The world's eight richest nations have reached a historic agreement to work together to end sexual violence in conflicts, Britain's foreign minister William Hague announced on Thursday.
Hague called the "horrific" use of rape and sexual violence as a weapon of war "one of the greatest and most persistent injustices in the world".
From Bosnia to Rwanda and Democratic Republic of Congo, rape has been used against hundreds of thousands of women and girls - inflicting unimaginable suffering, destroying families and fuelling conflict, he said.
"To my mind, this cause is the slave trade of our generation," said Hague, who has been hosting a two-day meeting of G8 foreign ministers in London.
Flanked by Zainab Bangura, the U.N. special representative on sexual violence in conflict, and Hollywood actress Angelina Jolie, another U.N. special envoy, Hague said G8 states had agreed on six major steps to tackle the culture of impunity.
He also announced nearly $35.5 million (£23 million) in new funding from the G8 for the issue, including more than £10 million from Britain.
Declaring war-time rape a breach of the Geneva Conventions - also known as the laws of war – gives G8 nations the responsibility to seek out and prosecute perpetrators regardless of their nationality and wherever they are in the world.
The United States, Britain, France, Germany, Italy, Japan, Canada and Russia will also back an international protocol setting out ideal standards for investigating rape and sexual violence. The aim is to increase the number of successful prosecutions by collecting the strongest possible evidence.
Amnesties for sexual violence must never be included in peace treaties, the group agreed, pledging to improve training for military and police deployed to war zones. They are often the first to come into contact with survivors of rape.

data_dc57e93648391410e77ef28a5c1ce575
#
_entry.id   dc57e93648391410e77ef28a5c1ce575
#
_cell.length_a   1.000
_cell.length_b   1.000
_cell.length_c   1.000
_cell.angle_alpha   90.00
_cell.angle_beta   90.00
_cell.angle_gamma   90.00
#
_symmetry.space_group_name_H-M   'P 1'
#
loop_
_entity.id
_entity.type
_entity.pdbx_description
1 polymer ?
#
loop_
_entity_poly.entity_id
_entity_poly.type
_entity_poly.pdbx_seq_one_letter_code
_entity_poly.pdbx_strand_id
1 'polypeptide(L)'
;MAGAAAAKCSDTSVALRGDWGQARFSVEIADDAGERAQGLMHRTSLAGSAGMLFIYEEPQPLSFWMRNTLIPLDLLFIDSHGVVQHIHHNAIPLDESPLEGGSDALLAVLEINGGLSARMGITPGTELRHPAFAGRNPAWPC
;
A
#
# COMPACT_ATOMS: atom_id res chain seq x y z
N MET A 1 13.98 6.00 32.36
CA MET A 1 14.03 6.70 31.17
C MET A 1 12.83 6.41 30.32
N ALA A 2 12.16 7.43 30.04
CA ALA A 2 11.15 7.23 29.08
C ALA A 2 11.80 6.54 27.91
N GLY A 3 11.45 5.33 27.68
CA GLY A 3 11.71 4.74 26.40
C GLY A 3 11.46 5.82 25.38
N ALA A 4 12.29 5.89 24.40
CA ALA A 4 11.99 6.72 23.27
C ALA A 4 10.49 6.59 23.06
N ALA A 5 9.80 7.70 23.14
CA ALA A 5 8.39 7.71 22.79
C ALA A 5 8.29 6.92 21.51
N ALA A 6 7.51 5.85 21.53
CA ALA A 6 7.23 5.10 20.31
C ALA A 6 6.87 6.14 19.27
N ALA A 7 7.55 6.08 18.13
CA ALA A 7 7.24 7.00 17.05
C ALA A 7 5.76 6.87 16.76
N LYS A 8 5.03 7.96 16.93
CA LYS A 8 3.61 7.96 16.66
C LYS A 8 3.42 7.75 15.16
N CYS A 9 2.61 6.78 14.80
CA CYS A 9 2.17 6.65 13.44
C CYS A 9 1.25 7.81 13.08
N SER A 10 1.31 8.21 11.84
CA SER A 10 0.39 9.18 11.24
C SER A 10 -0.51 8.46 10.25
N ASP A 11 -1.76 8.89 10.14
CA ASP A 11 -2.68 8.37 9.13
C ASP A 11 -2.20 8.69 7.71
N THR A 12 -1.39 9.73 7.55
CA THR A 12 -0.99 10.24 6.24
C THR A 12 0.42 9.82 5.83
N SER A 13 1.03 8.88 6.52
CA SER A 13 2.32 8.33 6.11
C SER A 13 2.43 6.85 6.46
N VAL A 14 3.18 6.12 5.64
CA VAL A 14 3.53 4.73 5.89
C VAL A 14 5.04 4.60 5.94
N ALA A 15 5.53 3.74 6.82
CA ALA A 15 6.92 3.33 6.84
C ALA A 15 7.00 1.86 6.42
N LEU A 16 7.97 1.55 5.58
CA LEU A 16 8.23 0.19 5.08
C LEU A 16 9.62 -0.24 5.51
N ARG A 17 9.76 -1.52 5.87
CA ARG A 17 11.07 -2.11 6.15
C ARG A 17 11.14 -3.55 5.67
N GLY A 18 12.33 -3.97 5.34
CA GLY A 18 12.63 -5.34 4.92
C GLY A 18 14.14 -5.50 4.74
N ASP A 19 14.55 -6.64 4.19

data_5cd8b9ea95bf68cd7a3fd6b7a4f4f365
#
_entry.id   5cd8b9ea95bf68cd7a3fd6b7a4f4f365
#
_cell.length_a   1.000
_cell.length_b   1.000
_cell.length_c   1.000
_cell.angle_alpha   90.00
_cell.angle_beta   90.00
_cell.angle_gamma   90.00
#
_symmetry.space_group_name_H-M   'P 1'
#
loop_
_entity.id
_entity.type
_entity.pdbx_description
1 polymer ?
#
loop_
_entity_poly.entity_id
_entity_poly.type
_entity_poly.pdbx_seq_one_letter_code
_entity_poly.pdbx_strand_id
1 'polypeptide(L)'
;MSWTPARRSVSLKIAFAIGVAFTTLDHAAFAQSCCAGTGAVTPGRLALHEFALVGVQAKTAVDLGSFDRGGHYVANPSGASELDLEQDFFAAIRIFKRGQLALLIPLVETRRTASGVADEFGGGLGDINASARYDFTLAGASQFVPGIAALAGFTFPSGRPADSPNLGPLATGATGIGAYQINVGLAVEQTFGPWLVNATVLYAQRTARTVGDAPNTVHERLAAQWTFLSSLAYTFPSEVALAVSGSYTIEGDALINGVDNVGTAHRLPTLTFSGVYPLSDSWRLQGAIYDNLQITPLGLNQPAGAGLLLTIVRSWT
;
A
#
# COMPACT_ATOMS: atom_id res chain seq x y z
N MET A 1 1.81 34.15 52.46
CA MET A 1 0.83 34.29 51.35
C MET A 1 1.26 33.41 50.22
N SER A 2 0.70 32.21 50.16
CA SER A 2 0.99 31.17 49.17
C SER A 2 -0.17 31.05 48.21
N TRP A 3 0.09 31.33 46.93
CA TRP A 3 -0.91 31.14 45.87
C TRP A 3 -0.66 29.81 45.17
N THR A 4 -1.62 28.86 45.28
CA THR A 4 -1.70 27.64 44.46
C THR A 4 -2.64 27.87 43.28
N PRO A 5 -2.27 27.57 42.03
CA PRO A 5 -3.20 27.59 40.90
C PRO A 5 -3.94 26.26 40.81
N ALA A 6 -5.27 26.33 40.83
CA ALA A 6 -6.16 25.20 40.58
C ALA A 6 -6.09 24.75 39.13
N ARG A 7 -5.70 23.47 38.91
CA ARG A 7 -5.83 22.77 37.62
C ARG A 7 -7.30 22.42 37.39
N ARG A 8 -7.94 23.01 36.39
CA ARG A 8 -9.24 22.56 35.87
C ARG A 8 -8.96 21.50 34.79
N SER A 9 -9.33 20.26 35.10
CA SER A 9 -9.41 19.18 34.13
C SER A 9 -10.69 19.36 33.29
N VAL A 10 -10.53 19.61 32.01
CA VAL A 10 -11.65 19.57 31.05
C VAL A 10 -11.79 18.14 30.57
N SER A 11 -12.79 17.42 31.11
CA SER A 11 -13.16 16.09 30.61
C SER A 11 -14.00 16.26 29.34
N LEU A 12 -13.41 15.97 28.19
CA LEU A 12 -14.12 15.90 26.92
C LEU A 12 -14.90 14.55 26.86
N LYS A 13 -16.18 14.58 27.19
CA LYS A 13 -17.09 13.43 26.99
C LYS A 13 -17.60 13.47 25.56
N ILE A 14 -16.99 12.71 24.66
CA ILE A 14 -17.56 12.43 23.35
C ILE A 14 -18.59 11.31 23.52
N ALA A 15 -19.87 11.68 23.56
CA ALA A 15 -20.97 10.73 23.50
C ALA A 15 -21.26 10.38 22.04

U.N. special representative Bangura welcomed the announcement. "Today we join hands and lift our voices in unison breaking silence on history's oldest and least condemned crime - sexual violence used as a weapon of war," she said.
Jolie, who recently returned from a trip with Hague to Congo, said the G8's stance was "long overdue".
"I have heard the survivors of rape from Bosnia to DRC say that they feel that the world simply does not care about them, and who could blame them?" Jolie said.
"For too long they have been the forgotten victims of war, responsible for none of the harm but bearing the worst of the pain. But today I believe their voices have been heard and that we have finally some hope to offer them."
In an op-ed ahead of Thursday's statement, Alice Allan, the head of advocacy at CARE International UK, said the success of this G8 initiative, as with all other "internationally led" initiatives, would depend on whether there was "buy-in" from countries affected by conflict.
"Badgering from the west, albeit well intentioned, can often play into the hands of countries that have a less progressive stance on women's rights," she noted.
“Some regional efforts are emerging, such as the Great Lakes declaration on sexual violence. It is support for these homegrown efforts – combined with continued backing for civil society efforts to tackle the attitudes and behaviour that perpetuate gender inequality – that will yield results in the long run."